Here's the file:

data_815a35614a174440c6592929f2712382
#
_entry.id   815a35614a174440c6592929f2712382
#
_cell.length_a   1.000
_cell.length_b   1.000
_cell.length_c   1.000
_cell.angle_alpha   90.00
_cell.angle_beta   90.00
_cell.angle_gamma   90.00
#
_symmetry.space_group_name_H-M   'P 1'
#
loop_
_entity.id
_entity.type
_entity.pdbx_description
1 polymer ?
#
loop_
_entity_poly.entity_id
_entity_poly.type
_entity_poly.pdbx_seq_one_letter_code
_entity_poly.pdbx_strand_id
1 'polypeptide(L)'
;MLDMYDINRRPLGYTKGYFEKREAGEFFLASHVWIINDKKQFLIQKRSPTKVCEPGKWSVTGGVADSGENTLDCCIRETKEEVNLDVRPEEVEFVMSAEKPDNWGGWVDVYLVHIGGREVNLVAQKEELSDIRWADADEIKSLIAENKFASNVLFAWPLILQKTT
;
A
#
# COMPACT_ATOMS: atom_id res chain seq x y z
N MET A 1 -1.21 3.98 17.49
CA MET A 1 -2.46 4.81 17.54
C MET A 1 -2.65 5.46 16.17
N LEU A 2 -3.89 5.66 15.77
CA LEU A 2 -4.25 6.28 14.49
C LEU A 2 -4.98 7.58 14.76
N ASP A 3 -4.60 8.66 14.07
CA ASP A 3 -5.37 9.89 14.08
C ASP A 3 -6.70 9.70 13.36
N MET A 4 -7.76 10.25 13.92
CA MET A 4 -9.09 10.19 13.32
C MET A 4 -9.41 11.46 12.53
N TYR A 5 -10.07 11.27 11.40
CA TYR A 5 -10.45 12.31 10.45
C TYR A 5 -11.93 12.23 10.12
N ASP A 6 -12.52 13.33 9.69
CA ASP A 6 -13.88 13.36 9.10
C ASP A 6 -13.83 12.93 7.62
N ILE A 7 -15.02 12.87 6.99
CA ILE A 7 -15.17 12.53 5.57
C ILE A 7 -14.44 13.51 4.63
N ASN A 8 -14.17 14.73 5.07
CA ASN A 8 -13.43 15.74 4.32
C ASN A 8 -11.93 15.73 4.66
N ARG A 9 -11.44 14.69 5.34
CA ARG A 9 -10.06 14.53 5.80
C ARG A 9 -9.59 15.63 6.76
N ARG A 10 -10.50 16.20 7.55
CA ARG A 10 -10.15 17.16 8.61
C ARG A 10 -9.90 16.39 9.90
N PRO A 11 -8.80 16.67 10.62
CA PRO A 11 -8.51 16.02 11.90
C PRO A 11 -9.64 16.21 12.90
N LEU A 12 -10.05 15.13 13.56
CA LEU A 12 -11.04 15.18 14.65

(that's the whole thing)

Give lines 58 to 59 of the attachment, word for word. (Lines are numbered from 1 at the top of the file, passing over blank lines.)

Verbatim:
N ARG A 10 -10.50 16.20 7.55
CA ARG A 10 -10.15 17.16 8.61